The problem in boxing is that the ratings system is so corrupt, many good fighters never get a chance to fight for a world title, while others of less talent, do get their chance, and a good payday to boot.
Here’s a little history lesson on why this is, and always will be a problem in the sport of boxing.
In 1981, there was two distinct Boxing Writers Groups; The Boxing Writers Association and the International Boxing Writers Association. I was the vice president of both.
The Boxing Writers Association consisted almost entirely of New York city based boxing writers and former New York city boxing writers, who were then involved in public relations for various promoters. All members, even the press agents, were voting members, and the group voted each year for such boxing awards as Fighter of the Year, Manager of the Year, the James J. Walker Award—For Long and Meritorious Service to Boxing, etc. etc.
The conflicts of interest caused by press agents pushing their bosses’ fighters, and even their bosses themselves, for various awards were obviously and brazenly undertaken. One year the late Murray Goodman, one of the nicest men ever in the business, outwardly pushed his boss Don King for the Walker Award. Hey, even old Murray’s had bills to pay.
Then Marc Maturo, a boxing writer for the Gannett papers in Westchester, started the International Boxing Writers Association. Marc actively recruited boxing writers from around the world to join this new group, and Marc’s main purpose for forming the group was to create the world’s first and only honest ratings system in the eight major weight classes. Certain members of the Boxing Writers joined the International Boxing Writers, but the old group treated the new group as treacherous traitors. I mean, who were we to actually think we could better the sports of boxing. I was told by staunch members of the old group that boxing writers exist only to report the news, not create news itself. Well excuse me.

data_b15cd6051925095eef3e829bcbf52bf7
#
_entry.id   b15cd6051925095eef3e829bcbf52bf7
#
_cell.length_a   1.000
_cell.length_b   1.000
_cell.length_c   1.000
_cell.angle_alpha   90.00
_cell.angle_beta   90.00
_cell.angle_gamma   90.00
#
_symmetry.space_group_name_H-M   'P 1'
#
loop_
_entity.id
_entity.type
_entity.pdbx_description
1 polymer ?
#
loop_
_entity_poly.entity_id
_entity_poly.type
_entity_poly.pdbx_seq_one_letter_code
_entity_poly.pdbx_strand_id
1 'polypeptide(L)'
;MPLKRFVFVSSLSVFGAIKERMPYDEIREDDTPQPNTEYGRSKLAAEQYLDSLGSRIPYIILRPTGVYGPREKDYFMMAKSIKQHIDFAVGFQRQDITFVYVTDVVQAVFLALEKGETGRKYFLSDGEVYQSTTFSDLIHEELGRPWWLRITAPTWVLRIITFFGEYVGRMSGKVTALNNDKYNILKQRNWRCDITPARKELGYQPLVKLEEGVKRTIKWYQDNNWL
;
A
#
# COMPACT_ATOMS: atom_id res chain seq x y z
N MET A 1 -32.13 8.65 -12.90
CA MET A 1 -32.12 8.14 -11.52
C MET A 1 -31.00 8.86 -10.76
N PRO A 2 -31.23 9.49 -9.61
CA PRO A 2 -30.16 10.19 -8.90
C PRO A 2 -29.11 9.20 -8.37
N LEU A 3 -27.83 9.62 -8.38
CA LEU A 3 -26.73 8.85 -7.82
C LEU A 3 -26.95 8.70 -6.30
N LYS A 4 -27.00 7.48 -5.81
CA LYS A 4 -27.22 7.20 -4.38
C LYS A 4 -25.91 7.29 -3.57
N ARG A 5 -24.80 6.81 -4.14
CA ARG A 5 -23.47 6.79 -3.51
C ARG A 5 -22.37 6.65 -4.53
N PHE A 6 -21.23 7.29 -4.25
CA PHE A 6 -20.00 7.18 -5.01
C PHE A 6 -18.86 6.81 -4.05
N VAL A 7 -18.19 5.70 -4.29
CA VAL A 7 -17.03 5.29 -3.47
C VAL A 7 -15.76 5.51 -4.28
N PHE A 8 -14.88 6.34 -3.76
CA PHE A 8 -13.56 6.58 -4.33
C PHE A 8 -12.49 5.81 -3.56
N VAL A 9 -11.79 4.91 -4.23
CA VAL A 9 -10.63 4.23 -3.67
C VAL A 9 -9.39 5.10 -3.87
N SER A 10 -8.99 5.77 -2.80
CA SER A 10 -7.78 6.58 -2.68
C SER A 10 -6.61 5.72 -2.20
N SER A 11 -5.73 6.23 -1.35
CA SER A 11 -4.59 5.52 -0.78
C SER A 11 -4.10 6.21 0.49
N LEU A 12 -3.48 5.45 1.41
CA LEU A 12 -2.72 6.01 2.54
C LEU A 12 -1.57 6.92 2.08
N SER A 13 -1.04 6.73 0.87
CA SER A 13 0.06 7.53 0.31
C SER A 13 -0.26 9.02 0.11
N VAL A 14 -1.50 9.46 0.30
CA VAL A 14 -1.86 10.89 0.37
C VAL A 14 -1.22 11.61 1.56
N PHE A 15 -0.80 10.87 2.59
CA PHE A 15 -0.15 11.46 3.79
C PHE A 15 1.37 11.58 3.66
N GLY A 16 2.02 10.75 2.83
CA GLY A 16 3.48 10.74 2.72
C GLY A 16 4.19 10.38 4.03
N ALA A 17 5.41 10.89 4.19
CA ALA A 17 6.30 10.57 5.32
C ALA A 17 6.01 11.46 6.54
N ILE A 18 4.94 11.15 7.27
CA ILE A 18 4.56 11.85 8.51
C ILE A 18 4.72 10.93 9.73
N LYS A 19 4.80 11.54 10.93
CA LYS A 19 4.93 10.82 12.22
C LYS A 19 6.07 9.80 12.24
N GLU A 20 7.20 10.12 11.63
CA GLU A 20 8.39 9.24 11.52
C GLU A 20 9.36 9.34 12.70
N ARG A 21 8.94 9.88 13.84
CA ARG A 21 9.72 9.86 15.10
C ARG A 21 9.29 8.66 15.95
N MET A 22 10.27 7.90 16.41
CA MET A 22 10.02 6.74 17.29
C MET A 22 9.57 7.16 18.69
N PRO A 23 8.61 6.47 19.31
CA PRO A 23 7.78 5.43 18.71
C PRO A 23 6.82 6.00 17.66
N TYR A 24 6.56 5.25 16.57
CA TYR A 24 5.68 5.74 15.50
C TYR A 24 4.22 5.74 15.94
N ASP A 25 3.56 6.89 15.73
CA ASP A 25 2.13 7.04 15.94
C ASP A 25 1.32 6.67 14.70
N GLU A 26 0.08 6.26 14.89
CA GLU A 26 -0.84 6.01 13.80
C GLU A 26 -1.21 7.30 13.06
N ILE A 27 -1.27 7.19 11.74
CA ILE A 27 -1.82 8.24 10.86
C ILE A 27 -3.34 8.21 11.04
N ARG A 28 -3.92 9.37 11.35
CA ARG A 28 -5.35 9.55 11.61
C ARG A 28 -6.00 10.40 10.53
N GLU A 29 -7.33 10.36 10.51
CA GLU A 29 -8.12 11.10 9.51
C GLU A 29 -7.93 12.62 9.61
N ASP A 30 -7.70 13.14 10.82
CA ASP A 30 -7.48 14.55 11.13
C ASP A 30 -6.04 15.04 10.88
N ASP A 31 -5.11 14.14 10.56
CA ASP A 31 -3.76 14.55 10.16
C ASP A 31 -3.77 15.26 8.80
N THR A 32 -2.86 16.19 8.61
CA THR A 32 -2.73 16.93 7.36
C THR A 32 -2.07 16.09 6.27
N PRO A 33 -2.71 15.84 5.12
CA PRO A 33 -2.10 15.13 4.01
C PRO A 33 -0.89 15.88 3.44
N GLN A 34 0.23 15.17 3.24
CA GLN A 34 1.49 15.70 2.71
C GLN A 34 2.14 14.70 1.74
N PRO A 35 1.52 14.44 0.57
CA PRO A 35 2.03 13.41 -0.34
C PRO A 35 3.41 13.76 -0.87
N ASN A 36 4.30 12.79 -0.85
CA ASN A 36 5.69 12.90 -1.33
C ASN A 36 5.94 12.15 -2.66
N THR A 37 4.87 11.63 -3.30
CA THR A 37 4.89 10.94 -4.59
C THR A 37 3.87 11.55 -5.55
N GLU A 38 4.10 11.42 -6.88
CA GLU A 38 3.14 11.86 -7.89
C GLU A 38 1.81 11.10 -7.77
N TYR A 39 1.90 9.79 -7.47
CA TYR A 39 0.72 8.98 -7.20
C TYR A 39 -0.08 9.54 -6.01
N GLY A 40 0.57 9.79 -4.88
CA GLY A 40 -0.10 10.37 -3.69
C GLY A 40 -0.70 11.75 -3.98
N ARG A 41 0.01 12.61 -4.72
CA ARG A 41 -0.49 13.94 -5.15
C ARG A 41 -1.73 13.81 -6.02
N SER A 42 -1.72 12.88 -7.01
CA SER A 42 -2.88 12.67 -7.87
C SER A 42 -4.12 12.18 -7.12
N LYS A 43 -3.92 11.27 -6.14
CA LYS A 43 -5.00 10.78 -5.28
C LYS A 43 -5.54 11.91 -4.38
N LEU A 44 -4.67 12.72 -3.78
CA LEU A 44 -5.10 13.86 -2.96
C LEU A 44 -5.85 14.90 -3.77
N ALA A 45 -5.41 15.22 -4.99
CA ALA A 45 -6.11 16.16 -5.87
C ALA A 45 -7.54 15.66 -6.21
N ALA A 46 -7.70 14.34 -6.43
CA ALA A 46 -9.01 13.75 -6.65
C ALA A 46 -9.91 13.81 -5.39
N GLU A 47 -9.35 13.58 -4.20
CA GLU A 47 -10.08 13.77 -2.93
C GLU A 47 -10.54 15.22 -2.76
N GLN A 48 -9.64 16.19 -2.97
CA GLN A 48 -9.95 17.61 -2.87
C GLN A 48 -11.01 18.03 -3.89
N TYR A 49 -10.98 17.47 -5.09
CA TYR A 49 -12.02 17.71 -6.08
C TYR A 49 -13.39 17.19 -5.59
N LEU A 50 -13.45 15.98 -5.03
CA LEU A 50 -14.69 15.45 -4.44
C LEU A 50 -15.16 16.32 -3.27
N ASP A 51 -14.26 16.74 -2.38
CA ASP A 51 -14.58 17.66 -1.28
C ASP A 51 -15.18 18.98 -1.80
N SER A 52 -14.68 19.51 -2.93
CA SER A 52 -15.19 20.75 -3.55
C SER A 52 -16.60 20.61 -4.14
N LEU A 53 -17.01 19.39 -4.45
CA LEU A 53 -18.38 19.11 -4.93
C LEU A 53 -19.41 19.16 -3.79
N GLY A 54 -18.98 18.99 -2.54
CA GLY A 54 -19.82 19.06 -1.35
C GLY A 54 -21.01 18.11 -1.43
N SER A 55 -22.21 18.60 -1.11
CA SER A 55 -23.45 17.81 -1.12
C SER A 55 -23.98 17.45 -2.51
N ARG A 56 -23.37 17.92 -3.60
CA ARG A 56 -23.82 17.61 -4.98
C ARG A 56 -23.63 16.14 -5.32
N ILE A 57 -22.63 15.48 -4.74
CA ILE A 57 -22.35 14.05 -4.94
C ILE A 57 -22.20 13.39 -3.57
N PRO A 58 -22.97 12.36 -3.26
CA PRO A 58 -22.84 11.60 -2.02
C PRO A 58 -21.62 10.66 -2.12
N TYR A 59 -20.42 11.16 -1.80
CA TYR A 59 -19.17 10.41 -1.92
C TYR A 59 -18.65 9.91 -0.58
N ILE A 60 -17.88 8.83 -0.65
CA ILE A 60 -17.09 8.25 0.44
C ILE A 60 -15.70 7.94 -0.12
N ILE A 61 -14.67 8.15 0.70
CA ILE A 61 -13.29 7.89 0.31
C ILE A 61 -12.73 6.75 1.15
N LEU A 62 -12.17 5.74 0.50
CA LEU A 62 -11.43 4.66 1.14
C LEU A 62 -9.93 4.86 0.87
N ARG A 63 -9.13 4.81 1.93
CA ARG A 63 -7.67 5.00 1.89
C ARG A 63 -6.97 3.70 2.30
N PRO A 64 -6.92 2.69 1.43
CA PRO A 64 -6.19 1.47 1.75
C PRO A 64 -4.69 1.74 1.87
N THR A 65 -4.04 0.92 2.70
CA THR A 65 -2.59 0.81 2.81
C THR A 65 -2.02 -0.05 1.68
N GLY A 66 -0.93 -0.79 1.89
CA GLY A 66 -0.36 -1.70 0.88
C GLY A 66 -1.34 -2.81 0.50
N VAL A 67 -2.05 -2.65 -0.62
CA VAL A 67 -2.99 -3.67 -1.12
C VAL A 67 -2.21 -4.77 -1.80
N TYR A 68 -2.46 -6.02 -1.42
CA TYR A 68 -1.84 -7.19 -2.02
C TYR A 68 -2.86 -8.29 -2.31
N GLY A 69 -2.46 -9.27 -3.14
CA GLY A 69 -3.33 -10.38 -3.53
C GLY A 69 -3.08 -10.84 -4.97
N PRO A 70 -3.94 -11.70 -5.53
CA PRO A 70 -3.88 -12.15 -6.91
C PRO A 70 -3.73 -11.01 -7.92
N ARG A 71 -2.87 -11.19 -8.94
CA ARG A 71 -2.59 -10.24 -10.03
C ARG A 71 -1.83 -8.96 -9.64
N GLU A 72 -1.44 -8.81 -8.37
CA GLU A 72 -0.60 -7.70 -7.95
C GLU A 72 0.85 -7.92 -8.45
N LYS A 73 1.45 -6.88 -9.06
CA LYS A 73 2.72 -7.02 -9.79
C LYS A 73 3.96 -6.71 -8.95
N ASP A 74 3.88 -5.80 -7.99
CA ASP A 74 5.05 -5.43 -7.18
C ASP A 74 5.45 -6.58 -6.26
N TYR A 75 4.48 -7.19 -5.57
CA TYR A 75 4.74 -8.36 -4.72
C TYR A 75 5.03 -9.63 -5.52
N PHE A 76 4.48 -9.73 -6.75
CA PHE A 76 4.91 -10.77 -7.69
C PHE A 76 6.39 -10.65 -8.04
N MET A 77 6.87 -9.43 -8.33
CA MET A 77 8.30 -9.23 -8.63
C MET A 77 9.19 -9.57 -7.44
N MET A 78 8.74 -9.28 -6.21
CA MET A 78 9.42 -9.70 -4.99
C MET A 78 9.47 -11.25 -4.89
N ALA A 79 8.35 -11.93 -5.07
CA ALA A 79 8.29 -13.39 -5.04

Marc recruited Mike Katz, then of the New York Times, and Steve Farhood then of of KO Magazine to be the ratings chairmen. The ratings committee consisted of 30 boxing writers from around the world. We had voting members from such far away places as Japan, Australia, Germany, England, Italy and France. The fighters were rated โปรแกรมมวย from one to ten; number one getting ten points and number ten getting one point. You get the idea Folks, this was 1981. There was no Internet and fax machines were far and few in between. So the ratings were done by mail, and by telephone where possible.
On the first of every month, the ratings came out and were published by the Associated Press Wire Services. They were made available to every newspaper in the country that subscribed to the AP Wire Service.
The problem was nobody cared, and almost nobody in the boxing world wanted honest ratings anyway. I’ll cite two examples: The International Boxing Federation, run by Bob Lee, held it’s first annual convention in 1982. Promoters Dan Duva of Main Events and Mickey Duff from England liked our ratings system so much, they pushed Bob Lee to use our ratings, thus giving his new organization some much-needed credibility.
Guess what? Lee told us thanks, but no thanks. Lee said he had his own ratings committee. Right then I knew something was rotten in the IBF. The recent investigations of the IBF seventeen years later are centered on Lee’s IBF ratings system. No surprise here.
The second incident involved HBO, and it’s then-president, the Truman Capote-sounding Seth Abraham. Marc Maturo and I arranged for an appointment (an audience?) with Abraham in his offices overlooking Central Park. We were ushered into Abraham’s office, and Marc got down to pitching out ratings system. Before Marc got two sentences out of his mouth, Abraham excused himself and left the room. Minutes later, an HBO flunky came in and told us to vacate the premises immediately. We were told that Abraham thought the purpose of the meeting was to do a puff piece on his highness, and not to pitch our stupid ratings. Abraham didn’t have the nerve t